Wednesday, September 2, 2015
Who knew the banana could be so interesting? Well, not the banana itself, but the business conditions surrounding its introduction to the US. Rich Cohen takes us through the story in The Fish That Ate The Whale, with a particular emphasis on one incredible entrepreneur, Sam Zemurray.
Friday, August 28, 2015
I don't read fiction very often, and yet some of my favourite books are fictional (e.g. Animal Farm, The Goal), so I like to throw one in there every now and then. The Diamond Age is a Peter Thiel recommendation that explores a great deal of themes.
Friday, August 21, 2015
In dramatic fashion, Mr. Market took Rayonier (RYAM) to the woodshed over the last two days. The beating reduced RYAM's market cap by about 50%, or over $300 million. The reason: RYAM's largest customer is trying to get out of a fixed-price contract that doesn't end until 2018. What I find interesting is that this money that disappeared from Rayonier's market cap should show up somewhere else, but it doesn't!
Thursday, August 20, 2015
One of my favourite writers about business is Peter Drucker. He was a true innovator, as the field was pretty barren when he first started writing on the topic. In Innovation and Entrepreneurship, he tries to codify how successful new businesses can be created.
Monday, August 17, 2015
Many companies don't file with the SEC, but publicize their results nonetheless. These OTC filings are now available instantaneously on conferencecalltranscripts.org. As such, you can now receive a notification/alert as soon as a company you follow comes out with new results.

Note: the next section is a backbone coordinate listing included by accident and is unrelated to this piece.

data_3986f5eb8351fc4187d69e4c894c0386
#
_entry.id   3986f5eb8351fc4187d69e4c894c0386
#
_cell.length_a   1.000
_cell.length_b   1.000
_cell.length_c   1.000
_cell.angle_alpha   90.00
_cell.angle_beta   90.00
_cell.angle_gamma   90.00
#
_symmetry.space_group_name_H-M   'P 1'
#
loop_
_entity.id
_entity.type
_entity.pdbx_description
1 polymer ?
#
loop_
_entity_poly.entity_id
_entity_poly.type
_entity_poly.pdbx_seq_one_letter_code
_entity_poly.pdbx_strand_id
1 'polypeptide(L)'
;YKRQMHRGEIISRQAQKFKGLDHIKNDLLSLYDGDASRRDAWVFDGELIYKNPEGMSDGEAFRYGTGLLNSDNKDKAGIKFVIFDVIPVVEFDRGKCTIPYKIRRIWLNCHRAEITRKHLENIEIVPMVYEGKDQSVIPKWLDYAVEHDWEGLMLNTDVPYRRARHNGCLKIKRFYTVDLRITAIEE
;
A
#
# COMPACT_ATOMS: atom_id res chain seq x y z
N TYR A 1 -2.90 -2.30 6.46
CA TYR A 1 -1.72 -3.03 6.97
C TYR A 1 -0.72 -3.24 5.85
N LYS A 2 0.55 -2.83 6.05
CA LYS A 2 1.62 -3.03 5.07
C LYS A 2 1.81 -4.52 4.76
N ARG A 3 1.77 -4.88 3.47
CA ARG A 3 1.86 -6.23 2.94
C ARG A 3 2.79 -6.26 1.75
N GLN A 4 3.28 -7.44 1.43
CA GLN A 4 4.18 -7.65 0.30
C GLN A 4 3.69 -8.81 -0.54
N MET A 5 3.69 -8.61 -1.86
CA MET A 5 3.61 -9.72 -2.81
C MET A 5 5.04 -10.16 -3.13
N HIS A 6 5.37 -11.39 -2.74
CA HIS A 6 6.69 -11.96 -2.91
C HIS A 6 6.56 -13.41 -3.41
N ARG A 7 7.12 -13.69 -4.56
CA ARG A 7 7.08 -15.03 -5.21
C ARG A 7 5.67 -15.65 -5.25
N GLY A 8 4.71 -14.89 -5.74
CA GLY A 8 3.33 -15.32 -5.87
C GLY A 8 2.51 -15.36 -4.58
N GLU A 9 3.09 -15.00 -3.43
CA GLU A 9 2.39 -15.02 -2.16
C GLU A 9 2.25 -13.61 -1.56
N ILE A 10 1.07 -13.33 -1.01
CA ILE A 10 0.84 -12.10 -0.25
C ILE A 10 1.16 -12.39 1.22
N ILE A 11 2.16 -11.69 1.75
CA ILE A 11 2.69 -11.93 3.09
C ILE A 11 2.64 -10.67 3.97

Friday, August 14, 2015
Just three months ago, I discussed Cellcom as a potential value investment. The company was a market leader in an industry where market leadership has a strong advantage thanks to the economies of scale of network effects. The company was undergoing an industry price war, however, which made its price take a dive from the top rope.
Labels: Cellcom Israel
Tuesday, August 11, 2015
The restaurant business is a difficult one in which to develop a moat. You can't patent a flavour or a way of doing things, and you can't prevent the competition from opening next door. Customers are in no way tied to your restaurant just because they came once. As such, it's no surprise that so many restaurants close (60% in the first three years, according to research cited here). But Danny Meyer has bucked this trend, having successfully grown several restaurants, including the famous Shake Shack. In Setting The Table, he discusses his formula for success.